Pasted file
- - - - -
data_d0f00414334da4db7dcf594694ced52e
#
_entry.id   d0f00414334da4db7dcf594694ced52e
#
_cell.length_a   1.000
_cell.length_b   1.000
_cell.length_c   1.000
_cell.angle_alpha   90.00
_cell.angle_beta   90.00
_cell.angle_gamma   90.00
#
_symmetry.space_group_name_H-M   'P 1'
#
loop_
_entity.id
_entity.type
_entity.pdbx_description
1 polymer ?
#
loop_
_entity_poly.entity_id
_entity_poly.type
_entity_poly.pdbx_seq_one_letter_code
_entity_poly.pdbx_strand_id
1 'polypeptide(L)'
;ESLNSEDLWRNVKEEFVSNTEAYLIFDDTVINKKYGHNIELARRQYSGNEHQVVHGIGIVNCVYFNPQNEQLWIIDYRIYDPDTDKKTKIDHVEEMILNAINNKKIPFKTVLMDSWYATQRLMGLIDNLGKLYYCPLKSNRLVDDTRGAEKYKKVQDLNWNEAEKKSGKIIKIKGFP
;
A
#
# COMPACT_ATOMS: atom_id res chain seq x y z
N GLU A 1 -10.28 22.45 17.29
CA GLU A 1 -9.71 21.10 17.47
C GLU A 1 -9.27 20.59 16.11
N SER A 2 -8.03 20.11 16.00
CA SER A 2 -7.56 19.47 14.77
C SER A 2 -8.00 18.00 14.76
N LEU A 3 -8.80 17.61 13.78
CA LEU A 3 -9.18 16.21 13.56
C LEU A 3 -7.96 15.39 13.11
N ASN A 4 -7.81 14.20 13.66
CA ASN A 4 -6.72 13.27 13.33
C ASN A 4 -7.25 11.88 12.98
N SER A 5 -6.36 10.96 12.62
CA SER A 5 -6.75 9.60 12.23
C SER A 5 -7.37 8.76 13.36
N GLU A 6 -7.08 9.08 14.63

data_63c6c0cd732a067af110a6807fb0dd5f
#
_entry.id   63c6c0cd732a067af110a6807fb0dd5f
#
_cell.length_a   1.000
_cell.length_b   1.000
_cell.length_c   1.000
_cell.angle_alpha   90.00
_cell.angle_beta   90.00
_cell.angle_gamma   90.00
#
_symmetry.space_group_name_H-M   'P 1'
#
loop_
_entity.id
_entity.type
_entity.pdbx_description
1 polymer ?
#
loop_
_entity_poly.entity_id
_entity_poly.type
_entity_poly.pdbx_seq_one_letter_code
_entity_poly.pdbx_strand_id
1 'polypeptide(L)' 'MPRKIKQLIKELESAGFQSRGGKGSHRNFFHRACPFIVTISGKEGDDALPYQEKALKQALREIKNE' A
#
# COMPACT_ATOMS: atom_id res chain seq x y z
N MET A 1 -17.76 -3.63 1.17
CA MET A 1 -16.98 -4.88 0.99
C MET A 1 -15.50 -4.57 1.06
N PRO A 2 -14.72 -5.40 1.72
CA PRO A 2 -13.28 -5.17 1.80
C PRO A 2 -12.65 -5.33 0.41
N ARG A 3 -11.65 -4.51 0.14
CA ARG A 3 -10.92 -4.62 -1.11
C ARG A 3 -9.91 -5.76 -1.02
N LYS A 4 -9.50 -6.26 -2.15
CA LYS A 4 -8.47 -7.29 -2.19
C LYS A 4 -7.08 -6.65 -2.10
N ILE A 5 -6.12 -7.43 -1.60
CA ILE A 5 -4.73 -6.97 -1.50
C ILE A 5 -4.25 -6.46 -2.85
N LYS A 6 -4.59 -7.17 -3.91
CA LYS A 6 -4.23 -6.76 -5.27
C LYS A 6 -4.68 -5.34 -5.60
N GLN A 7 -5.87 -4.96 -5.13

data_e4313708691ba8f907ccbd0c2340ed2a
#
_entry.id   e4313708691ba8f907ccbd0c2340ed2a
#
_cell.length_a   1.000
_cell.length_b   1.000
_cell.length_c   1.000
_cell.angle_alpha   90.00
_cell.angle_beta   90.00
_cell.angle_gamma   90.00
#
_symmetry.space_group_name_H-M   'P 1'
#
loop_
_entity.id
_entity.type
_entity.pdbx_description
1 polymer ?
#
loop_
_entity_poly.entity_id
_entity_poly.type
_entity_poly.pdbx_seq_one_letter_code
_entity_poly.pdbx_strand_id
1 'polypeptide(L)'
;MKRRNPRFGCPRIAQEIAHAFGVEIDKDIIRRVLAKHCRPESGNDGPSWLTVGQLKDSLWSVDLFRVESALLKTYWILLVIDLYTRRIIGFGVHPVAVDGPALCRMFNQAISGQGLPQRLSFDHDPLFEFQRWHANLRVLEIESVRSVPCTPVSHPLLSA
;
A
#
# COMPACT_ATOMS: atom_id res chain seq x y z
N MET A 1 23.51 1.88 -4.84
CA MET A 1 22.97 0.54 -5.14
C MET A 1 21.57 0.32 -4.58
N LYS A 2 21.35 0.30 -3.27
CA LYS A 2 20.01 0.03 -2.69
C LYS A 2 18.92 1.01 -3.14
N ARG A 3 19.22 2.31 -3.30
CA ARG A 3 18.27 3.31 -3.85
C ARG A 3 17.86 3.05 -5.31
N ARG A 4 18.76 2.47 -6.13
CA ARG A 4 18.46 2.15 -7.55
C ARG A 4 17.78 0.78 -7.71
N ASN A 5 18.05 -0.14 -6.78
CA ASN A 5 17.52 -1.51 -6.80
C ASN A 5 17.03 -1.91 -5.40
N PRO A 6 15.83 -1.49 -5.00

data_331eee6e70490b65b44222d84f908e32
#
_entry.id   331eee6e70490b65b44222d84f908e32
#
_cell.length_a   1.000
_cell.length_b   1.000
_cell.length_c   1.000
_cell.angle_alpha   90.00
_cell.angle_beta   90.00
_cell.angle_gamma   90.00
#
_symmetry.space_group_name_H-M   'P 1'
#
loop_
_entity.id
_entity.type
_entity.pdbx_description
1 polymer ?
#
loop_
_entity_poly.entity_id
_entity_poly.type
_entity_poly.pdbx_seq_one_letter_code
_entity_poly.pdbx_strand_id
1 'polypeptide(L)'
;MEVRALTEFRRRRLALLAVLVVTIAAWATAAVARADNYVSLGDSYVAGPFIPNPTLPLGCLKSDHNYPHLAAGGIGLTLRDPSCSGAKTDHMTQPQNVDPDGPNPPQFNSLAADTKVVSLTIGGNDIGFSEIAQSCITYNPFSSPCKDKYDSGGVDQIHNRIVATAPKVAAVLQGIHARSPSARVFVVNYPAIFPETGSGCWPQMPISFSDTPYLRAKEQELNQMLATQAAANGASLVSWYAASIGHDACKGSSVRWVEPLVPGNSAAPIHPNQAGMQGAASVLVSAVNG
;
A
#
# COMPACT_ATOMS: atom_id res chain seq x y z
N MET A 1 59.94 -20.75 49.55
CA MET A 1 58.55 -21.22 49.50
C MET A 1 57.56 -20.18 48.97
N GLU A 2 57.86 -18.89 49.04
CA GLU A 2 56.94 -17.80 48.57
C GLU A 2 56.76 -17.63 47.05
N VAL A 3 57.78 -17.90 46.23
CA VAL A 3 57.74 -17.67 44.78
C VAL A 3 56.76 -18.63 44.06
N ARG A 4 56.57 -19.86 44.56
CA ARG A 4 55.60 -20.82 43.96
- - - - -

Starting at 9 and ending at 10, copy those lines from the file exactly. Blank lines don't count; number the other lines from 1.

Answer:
_cell.angle_beta   90.00
_cell.angle_gamma   90.00